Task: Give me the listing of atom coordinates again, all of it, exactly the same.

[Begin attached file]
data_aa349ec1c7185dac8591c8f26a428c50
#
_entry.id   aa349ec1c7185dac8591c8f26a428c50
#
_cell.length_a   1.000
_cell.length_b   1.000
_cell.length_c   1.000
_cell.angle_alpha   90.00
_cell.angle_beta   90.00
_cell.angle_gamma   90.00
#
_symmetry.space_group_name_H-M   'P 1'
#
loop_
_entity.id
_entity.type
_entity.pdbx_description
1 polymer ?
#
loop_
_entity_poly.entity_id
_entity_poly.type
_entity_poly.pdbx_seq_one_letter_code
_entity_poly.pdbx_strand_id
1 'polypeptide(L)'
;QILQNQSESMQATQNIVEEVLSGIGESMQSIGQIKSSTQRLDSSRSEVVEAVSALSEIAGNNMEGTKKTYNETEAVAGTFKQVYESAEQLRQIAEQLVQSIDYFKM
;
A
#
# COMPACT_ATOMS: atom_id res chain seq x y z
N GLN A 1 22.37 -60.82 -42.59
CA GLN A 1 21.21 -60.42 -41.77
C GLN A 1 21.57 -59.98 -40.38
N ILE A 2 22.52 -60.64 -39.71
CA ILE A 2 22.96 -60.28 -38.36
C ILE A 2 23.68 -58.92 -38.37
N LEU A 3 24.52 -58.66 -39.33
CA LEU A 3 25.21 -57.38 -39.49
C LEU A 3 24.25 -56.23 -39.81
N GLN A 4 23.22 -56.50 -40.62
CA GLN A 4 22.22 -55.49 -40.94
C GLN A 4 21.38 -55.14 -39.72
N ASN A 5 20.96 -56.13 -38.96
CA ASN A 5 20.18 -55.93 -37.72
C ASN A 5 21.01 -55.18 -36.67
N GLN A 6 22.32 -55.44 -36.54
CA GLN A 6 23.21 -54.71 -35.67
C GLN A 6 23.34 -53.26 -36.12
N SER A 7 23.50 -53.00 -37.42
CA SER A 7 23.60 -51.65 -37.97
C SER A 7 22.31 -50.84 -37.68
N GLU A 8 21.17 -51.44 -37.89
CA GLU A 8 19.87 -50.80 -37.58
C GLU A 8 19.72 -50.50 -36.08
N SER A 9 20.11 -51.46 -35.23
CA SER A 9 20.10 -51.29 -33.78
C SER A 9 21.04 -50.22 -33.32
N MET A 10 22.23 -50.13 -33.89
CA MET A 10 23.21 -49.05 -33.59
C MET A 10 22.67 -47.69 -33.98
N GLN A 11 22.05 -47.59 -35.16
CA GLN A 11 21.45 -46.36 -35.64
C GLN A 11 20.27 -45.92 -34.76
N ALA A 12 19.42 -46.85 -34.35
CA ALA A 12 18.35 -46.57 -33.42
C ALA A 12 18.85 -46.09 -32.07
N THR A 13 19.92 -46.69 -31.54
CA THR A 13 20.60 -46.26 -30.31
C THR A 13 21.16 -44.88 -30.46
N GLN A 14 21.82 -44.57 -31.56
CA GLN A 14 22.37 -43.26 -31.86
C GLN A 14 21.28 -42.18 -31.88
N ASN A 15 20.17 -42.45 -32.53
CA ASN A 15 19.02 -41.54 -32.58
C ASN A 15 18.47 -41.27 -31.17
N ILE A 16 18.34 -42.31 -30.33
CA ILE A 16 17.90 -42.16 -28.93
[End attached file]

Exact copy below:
data_aa349ec1c7185dac8591c8f26a428c50
#
_entry.id   aa349ec1c7185dac8591c8f26a428c50
#
_cell.length_a   1.000
_cell.length_b   1.000
_cell.length_c   1.000
_cell.angle_alpha   90.00
_cell.angle_beta   90.00
_cell.angle_gamma   90.00
#
_symmetry.space_group_name_H-M   'P 1'
#
loop_
_entity.id
_entity.type
_entity.pdbx_description
1 polymer ?
#
loop_
_entity_poly.entity_id
_entity_poly.type
_entity_poly.pdbx_seq_one_letter_code
_entity_poly.pdbx_strand_id
1 'polypeptide(L)'
;QILQNQSESMQATQNIVEEVLSGIGESMQSIGQIKSSTQRLDSSRSEVVEAVSALSEIAGNNMEGTKKTYNETEAVAGTFKQVYESAEQLRQIAEQLVQSIDYFKM
;
A
#
# COMPACT_ATOMS: atom_id res chain seq x y z
N GLN A 1 22.37 -60.82 -42.59
CA GLN A 1 21.21 -60.42 -41.77
C GLN A 1 21.57 -59.98 -40.38
N ILE A 2 22.52 -60.64 -39.71
CA ILE A 2 22.96 -60.28 -38.36
C ILE A 2 23.68 -58.92 -38.37
N LEU A 3 24.52 -58.66 -39.33
CA LEU A 3 25.21 -57.38 -39.49
C LEU A 3 24.25 -56.23 -39.81
N GLN A 4 23.22 -56.50 -40.62
CA GLN A 4 22.22 -55.49 -40.94
C GLN A 4 21.38 -55.14 -39.72
N ASN A 5 20.96 -56.13 -38.96
CA ASN A 5 20.18 -55.93 -37.72
C ASN A 5 21.01 -55.18 -36.67
N GLN A 6 22.32 -55.44 -36.54
CA GLN A 6 23.21 -54.71 -35.67
C GLN A 6 23.34 -53.26 -36.12
N SER A 7 23.50 -53.00 -37.42
CA SER A 7 23.60 -51.65 -37.97
C SER A 7 22.31 -50.84 -37.68
N GLU A 8 21.17 -51.44 -37.89
CA GLU A 8 19.87 -50.80 -37.58
C GLU A 8 19.72 -50.50 -36.08
N SER A 9 20.11 -51.46 -35.23
CA SER A 9 20.10 -51.29 -33.78
C SER A 9 21.04 -50.22 -33.32
N MET A 10 22.23 -50.13 -33.89
CA MET A 10 23.21 -49.05 -33.59
C MET A 10 22.67 -47.69 -33.98
N GLN A 11 22.05 -47.59 -35.16
CA GLN A 11 21.45 -46.36 -35.64
C GLN A 11 20.27 -45.92 -34.76
N ALA A 12 19.42 -46.85 -34.35
CA ALA A 12 18.35 -46.57 -33.42
C ALA A 12 18.85 -46.09 -32.07
N THR A 13 19.92 -46.69 -31.54
CA THR A 13 20.60 -46.26 -30.31
C THR A 13 21.16 -44.88 -30.46
N GLN A 14 21.82 -44.57 -31.56
CA GLN A 14 22.37 -43.26 -31.86
C GLN A 14 21.28 -42.18 -31.88
N ASN A 15 20.17 -42.45 -32.53
CA ASN A 15 19.02 -41.54 -32.58
C ASN A 15 18.47 -41.27 -31.17
N ILE A 16 18.34 -42.31 -30.33
CA ILE A 16 17.90 -42.16 -28.93